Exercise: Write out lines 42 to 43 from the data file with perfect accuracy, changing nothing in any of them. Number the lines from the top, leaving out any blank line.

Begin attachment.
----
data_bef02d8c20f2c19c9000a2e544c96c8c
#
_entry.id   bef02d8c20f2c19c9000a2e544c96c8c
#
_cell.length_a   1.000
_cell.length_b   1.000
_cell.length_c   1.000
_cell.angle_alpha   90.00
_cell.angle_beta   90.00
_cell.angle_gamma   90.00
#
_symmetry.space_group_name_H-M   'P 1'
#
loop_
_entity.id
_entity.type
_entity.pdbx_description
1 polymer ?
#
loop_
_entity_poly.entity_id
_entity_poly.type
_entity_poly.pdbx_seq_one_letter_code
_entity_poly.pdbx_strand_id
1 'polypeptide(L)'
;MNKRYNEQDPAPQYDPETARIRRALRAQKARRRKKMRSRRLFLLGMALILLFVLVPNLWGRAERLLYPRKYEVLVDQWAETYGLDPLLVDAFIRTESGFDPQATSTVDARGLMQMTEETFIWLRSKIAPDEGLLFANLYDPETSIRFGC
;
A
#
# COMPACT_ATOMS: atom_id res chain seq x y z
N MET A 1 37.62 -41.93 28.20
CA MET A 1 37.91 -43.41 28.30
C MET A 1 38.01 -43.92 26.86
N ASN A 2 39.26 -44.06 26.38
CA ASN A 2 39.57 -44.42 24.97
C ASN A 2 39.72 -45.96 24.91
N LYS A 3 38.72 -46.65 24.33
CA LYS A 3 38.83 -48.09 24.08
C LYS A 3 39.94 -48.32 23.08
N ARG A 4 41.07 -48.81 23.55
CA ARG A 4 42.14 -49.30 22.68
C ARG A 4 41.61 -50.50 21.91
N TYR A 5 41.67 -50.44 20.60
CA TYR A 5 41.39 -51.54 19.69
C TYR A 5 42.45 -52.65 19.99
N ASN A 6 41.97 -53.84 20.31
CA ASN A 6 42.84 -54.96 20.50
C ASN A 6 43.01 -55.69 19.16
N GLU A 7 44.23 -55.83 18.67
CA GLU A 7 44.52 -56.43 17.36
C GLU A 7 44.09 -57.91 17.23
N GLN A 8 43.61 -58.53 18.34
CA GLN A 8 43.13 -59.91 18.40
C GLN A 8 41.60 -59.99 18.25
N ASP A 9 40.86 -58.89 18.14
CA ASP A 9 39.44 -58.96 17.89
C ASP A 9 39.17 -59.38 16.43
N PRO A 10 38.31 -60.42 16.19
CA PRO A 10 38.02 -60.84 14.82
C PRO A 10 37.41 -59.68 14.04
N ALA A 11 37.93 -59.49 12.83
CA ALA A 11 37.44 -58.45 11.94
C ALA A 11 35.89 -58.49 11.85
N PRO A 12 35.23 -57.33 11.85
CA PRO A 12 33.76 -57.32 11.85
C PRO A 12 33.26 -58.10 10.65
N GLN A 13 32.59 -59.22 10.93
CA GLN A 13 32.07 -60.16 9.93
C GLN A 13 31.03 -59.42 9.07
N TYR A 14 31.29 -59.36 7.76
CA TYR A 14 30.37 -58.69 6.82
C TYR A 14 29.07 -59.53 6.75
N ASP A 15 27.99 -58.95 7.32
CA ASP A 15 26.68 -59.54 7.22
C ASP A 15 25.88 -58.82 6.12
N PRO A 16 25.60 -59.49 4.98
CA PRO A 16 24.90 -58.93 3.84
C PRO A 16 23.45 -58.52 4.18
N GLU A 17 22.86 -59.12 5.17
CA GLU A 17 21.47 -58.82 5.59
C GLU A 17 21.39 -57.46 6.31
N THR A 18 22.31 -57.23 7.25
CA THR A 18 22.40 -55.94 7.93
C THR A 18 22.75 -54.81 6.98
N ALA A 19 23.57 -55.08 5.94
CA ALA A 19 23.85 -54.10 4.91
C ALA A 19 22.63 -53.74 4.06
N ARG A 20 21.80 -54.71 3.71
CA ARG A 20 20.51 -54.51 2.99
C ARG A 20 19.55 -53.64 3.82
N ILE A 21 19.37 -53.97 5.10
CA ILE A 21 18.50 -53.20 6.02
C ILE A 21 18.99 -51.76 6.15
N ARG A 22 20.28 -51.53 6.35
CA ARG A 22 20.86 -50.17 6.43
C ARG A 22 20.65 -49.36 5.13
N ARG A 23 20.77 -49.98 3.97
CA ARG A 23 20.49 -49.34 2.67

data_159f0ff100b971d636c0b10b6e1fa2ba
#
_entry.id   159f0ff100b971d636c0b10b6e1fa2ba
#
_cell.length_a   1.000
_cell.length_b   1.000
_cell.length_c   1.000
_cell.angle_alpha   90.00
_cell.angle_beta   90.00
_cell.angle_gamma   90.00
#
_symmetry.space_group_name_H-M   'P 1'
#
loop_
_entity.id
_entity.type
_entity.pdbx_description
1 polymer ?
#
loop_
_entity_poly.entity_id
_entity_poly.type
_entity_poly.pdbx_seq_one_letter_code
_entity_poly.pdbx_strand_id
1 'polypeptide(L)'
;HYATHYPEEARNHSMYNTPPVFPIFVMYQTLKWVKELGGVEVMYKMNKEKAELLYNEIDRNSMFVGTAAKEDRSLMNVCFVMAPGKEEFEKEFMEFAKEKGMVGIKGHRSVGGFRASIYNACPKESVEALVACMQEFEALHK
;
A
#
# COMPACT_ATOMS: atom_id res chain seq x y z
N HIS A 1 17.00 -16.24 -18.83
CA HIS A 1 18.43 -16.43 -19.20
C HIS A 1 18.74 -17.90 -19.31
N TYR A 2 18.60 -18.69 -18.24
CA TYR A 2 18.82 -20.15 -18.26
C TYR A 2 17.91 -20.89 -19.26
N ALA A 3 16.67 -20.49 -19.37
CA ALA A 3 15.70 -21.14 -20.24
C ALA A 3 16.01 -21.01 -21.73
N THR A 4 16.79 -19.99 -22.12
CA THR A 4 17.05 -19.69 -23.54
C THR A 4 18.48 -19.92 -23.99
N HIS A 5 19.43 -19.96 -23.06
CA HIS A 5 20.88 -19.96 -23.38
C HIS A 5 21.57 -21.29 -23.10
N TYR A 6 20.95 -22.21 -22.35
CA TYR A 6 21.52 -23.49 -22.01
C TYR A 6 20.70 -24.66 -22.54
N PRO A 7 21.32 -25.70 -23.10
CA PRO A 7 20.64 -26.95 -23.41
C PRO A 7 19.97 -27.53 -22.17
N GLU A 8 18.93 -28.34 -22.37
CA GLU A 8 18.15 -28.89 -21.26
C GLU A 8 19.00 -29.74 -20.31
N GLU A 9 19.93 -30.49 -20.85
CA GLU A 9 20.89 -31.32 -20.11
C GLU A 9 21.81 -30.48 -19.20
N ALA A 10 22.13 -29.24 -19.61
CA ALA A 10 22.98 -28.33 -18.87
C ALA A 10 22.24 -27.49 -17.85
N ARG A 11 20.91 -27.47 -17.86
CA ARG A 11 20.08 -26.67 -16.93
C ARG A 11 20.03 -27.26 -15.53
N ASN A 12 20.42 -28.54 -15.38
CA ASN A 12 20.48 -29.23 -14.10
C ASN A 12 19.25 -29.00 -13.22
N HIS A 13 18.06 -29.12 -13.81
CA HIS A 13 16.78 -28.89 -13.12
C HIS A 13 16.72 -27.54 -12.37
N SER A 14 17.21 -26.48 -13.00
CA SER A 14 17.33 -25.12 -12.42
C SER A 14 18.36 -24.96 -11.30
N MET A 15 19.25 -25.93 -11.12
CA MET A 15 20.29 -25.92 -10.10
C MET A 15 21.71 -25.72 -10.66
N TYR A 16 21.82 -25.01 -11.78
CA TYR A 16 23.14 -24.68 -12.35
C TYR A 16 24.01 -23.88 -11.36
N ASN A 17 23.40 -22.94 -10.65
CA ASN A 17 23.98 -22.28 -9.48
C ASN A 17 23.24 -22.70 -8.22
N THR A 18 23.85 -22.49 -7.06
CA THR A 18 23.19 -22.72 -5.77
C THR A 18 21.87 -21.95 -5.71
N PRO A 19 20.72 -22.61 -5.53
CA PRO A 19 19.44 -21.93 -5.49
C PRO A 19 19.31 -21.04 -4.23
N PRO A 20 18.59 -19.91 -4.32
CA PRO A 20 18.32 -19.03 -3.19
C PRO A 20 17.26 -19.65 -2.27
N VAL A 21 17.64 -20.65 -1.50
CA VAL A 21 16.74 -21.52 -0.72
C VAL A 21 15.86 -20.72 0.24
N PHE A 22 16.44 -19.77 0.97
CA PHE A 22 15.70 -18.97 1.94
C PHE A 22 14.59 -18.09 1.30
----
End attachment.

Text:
C ARG A 4 41.61 -50.50 21.91
N TYR A 5 41.67 -50.44 20.60